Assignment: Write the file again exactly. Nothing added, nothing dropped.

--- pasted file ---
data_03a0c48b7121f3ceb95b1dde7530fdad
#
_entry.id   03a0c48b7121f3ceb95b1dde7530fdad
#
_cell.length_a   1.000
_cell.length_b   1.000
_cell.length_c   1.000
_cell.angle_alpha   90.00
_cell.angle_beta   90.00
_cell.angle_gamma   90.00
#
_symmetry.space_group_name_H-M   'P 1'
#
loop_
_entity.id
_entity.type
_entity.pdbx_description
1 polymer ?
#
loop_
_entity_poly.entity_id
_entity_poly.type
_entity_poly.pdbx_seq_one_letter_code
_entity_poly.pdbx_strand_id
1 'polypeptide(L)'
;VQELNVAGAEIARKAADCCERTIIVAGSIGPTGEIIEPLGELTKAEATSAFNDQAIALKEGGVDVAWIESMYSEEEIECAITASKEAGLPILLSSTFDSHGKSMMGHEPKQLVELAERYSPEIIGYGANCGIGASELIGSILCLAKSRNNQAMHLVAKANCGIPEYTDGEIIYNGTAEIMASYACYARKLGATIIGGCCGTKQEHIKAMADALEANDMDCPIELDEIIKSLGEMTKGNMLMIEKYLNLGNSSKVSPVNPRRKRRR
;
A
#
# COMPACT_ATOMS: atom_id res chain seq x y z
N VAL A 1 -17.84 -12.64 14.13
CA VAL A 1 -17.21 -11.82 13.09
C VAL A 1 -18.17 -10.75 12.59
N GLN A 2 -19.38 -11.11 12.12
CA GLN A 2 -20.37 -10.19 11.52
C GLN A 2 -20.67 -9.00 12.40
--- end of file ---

data_03a0c48b7121f3ceb95b1dde7530fdad
#
_entry.id   03a0c48b7121f3ceb95b1dde7530fdad
#
_cell.length_a   1.000
_cell.length_b   1.000
_cell.length_c   1.000
_cell.angle_alpha   90.00
_cell.angle_beta   90.00
_cell.angle_gamma   90.00
#
_symmetry.space_group_name_H-M   'P 1'
#
loop_
_entity.id
_entity.type
_entity.pdbx_description
1 polymer ?
#
loop_
_entity_poly.entity_id
_entity_poly.type
_entity_poly.pdbx_seq_one_letter_code
_entity_poly.pdbx_strand_id
1 'polypeptide(L)'
;VQELNVAGAEIARKAADCCERTIIVAGSIGPTGEIIEPLGELTKAEATSAFNDQAIALKEGGVDVAWIESMYSEEEIECAITASKEAGLPILLSSTFDSHGKSMMGHEPKQLVELAERYSPEIIGYGANCGIGASELIGSILCLAKSRNNQAMHLVAKANCGIPEYTDGEIIYNGTAEIMASYACYARKLGATIIGGCCGTKQEHIKAMADALEANDMDCPIELDEIIKSLGEMTKGNMLMIEKYLNLGNSSKVSPVNPRRKRRR
;
A
#
# COMPACT_ATOMS: atom_id res chain seq x y z
N VAL A 1 -17.84 -12.64 14.13
CA VAL A 1 -17.21 -11.82 13.09
C VAL A 1 -18.17 -10.75 12.59
N GLN A 2 -19.38 -11.11 12.12
CA GLN A 2 -20.37 -10.19 11.52
C GLN A 2 -20.67 -9.00 12.40